Singapore establishes bilateral air travel bubble with Hong Kong

Singapore and Hong Kong have reached an in-principle agreement to set up a two-way air travel bubble, which will allow for travel between the two destinations without the need for quarantine or a controlled itinerary.

Under the travel bubble, there will be no restrictions on travel purpose. However, travellers will be subject to mutually recognised Covid-19 tests and will need to have negative test results, said the Ministry of Transport (MOT) in a press release on Thursday. Those travelling under the bubble will also be required to travel on dedicated flights, it added.

Singapore and Hong Kong reach in-principle agreement to establish bilateral air travel bubble

The air travel bubble can be scaled by adjusting the number of dedicated flights upwards or downwards, or even suspended, in line with the latest developments and Covid-19 situation in the two cities, said MOT.

Transport minister Ong Ye Kung said in the release: “Both our cities have low incidence of Covid-19 cases and have put in place robust mechanisms to manage and control Covid-19. This has given us the confidence to mutually and progressively open our borders to each other. It is significant that our two regional aviation hubs have decided to collaborate to establish an air travel bubble.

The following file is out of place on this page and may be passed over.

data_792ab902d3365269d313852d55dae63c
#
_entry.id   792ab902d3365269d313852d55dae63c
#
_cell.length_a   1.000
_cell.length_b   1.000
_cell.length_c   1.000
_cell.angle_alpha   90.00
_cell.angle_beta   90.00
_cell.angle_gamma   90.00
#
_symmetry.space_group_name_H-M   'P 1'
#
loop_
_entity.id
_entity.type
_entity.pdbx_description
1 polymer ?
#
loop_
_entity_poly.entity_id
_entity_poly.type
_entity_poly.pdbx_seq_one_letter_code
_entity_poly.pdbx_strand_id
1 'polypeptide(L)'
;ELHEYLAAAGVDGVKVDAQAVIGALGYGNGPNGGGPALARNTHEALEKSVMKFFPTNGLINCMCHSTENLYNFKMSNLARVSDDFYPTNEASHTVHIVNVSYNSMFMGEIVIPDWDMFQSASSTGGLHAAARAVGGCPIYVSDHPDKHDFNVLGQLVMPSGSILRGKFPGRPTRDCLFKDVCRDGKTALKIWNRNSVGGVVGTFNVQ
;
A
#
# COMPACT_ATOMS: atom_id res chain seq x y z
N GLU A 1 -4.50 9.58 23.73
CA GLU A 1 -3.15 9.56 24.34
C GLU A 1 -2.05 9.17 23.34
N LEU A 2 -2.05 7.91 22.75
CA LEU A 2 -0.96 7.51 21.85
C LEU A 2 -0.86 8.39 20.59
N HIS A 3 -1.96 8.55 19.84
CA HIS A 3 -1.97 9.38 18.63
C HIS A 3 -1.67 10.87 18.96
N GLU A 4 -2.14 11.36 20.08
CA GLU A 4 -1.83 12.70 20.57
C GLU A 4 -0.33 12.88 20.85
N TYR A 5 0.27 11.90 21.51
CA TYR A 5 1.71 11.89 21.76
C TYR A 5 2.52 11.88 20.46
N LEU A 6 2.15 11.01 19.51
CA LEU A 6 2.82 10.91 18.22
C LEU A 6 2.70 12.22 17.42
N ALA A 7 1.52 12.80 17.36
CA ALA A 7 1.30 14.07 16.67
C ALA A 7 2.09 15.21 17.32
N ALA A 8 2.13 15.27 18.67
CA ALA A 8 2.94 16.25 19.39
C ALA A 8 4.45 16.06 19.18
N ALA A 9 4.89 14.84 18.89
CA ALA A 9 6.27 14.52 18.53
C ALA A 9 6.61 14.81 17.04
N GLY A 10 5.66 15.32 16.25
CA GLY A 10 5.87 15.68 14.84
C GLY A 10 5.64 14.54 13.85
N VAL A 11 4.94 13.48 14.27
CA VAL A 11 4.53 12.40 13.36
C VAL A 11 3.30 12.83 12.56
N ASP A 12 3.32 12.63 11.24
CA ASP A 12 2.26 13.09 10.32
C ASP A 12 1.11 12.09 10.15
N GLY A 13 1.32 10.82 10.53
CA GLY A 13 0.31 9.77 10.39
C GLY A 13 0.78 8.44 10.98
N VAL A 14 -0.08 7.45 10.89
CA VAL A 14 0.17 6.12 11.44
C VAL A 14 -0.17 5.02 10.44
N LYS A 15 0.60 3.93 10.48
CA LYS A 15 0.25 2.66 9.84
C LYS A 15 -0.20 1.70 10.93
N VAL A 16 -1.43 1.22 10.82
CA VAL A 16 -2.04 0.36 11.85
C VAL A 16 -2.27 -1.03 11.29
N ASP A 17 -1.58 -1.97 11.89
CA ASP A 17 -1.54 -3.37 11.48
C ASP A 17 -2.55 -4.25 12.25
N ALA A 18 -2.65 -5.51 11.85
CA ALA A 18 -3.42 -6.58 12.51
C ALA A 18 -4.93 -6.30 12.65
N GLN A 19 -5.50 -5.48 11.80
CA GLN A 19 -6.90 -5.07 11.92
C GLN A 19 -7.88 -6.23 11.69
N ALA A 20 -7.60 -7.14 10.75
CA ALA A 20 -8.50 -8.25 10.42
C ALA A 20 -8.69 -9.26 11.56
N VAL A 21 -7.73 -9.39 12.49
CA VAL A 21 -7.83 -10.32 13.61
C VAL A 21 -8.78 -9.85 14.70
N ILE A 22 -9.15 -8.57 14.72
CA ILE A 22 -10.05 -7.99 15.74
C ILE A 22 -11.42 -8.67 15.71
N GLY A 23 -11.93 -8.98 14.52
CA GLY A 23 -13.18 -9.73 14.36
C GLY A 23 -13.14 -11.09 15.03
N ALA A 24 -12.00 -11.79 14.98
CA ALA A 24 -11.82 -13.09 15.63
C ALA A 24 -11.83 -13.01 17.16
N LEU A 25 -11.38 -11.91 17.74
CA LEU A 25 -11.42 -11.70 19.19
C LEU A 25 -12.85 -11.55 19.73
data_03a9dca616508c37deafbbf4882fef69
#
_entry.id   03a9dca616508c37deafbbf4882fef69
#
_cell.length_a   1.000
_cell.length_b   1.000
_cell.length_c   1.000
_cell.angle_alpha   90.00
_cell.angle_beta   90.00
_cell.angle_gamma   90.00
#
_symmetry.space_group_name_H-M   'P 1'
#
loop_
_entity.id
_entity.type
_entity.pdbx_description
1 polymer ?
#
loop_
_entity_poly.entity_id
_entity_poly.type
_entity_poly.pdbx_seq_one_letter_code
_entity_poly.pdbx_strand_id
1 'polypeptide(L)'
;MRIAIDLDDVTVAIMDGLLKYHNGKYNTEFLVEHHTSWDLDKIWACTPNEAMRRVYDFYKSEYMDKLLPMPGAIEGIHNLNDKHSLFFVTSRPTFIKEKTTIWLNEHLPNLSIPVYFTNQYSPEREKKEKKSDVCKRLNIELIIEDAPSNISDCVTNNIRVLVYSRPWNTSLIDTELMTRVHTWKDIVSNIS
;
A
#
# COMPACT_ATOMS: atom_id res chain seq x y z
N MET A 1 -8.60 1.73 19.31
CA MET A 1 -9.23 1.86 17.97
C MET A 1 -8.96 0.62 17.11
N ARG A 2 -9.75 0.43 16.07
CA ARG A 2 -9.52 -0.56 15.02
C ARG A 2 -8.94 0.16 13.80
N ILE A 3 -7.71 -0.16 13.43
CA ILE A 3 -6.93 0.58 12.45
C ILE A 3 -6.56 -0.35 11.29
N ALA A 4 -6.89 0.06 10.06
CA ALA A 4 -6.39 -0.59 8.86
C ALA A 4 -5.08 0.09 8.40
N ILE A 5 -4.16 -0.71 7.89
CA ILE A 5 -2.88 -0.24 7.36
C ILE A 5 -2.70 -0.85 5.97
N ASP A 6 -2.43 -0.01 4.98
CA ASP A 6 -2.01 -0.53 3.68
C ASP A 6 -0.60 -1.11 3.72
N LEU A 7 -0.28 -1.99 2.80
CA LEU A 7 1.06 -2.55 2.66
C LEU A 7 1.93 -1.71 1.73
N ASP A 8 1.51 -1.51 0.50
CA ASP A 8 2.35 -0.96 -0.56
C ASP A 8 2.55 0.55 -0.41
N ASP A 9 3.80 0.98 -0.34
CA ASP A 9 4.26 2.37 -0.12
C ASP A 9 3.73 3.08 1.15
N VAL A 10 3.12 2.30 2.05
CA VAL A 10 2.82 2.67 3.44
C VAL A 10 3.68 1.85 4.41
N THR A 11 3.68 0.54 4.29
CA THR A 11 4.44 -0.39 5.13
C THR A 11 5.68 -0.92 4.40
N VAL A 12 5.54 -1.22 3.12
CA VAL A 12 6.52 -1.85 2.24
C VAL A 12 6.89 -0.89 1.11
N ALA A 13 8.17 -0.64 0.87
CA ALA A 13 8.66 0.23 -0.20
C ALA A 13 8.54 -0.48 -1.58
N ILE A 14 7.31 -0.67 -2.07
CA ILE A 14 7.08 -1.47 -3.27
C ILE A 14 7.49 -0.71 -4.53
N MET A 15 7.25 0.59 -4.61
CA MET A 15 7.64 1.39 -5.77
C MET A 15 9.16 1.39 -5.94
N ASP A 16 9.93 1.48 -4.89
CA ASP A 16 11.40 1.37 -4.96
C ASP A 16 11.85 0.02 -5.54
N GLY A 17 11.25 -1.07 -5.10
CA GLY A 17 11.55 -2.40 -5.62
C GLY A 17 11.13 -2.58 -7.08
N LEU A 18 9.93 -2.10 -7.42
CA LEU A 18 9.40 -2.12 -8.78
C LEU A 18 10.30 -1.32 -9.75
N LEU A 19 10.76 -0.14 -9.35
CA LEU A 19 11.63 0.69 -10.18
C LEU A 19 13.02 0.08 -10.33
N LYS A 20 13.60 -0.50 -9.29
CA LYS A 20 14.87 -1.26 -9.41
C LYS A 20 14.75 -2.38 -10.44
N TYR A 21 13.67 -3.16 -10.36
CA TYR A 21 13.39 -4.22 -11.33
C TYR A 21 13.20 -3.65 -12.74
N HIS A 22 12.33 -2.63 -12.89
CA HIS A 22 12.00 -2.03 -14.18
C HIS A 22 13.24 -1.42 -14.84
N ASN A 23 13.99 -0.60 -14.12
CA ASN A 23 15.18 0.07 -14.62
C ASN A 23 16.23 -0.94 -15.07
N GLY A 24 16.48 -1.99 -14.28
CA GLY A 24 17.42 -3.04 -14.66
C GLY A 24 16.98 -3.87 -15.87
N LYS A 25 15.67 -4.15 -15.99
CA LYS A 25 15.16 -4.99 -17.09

“It is a safe, careful but significant step forward to revive air travel, and provide a model for future collaboration with other parts of the world.”

According to the MOT, Singapore and Hong Kong will flesh out the full details of the air travel bubble “in the coming weeks”, with its launch date and other implementation details to be announced in due course.

Conrad Clifford, IATA’s regional vice president for Asia Pacific, welcomed the announcement of the Hong Kong-Singapore air travel bubble.

“Replacing quarantine measures with Covid-19 testing will help in reopening borders, restoring the connectivity that jobs and economic activity depends on, and gives passengers greater confidence to travel. In a recent 11-market survey of travellers commissioned by IATA, 83 per cent of respondents indicated that they will not travel if there is a chance of being quarantined at their destination,” he said.

Clifford also urged other governments in Asia to take a similar approach to replace quarantine with Covid-19 testing as part of their efforts to reopen their borders and start restoring their economies.

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